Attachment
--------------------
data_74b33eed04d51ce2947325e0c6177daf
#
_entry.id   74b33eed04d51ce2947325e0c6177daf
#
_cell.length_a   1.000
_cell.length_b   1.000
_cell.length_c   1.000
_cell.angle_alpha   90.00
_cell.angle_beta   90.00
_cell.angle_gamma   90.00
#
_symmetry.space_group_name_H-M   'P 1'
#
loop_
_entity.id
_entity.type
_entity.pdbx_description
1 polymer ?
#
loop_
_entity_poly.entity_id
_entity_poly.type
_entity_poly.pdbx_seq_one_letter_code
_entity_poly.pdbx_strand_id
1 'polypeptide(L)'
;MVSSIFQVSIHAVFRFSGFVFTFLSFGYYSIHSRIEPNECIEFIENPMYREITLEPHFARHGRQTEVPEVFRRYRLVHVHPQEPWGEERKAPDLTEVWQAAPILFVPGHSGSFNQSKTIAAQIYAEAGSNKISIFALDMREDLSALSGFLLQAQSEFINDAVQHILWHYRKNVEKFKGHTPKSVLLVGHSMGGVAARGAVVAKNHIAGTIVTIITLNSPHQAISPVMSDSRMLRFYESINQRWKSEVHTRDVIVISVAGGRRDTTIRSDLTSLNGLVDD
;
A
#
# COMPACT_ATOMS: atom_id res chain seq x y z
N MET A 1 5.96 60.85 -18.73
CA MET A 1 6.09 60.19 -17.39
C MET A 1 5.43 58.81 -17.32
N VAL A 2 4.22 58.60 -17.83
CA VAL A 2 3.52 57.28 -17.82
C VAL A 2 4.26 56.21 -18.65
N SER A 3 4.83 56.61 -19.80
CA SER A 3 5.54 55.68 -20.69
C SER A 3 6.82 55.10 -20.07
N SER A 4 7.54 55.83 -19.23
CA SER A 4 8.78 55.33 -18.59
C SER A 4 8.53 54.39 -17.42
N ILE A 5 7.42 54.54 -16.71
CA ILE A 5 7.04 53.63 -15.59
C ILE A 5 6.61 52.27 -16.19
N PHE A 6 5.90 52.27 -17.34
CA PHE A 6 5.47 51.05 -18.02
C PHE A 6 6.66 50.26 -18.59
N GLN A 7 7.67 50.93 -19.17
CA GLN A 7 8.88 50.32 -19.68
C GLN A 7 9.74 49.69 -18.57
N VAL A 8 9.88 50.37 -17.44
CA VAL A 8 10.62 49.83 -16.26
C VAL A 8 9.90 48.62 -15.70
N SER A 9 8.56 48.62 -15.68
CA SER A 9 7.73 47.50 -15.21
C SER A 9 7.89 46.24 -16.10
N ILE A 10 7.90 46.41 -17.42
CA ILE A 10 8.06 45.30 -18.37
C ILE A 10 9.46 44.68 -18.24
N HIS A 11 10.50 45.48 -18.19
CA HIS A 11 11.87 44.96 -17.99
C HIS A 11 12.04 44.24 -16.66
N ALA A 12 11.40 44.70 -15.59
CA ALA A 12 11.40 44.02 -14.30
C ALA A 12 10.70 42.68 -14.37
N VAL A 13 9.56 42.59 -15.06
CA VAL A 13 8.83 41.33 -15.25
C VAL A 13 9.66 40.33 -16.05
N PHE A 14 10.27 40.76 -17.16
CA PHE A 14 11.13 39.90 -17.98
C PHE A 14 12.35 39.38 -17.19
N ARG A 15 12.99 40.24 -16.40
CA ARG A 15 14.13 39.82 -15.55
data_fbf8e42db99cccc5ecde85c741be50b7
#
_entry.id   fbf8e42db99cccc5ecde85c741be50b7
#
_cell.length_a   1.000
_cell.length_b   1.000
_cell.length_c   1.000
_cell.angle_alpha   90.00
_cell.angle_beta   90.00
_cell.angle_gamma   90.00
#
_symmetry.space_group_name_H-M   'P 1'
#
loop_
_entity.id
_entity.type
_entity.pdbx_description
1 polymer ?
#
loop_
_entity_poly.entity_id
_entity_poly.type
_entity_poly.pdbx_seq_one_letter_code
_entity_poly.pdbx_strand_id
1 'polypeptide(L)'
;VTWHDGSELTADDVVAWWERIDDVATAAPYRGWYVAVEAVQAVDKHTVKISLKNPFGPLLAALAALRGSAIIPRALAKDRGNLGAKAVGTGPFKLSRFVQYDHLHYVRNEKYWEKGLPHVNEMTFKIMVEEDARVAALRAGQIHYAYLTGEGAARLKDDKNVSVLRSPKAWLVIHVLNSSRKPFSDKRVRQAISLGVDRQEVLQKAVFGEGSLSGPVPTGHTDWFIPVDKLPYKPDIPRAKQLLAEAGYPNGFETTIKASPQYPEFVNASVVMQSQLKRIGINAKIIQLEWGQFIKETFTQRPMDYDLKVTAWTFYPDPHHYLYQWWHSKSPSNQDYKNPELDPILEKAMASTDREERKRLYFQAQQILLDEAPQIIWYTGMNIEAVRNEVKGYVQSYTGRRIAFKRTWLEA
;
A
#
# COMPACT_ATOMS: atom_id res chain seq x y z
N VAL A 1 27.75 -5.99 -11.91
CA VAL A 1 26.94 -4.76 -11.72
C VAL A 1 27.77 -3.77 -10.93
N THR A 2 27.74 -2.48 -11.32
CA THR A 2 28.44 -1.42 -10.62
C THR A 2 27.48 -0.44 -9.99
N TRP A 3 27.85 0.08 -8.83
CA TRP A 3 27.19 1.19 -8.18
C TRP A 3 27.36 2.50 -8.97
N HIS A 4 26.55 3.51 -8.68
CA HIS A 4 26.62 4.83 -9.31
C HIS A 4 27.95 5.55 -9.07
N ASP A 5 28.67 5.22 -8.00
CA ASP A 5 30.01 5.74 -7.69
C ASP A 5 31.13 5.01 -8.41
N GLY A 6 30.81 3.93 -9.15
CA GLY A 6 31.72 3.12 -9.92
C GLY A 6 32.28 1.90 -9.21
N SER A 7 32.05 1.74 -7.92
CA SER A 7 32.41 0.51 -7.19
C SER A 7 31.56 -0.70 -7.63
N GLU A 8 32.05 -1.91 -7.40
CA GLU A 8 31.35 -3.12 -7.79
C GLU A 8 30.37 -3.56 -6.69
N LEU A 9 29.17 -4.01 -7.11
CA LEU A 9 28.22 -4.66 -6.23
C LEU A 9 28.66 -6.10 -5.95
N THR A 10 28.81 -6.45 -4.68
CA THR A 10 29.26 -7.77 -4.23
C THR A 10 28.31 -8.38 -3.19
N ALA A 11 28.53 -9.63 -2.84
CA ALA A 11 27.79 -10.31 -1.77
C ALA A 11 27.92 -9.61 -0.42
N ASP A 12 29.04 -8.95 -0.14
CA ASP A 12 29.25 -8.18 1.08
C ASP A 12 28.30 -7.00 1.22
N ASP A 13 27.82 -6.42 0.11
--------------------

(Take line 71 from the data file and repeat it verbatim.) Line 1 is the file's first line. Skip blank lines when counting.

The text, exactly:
CA PHE A 14 11.13 39.90 -17.98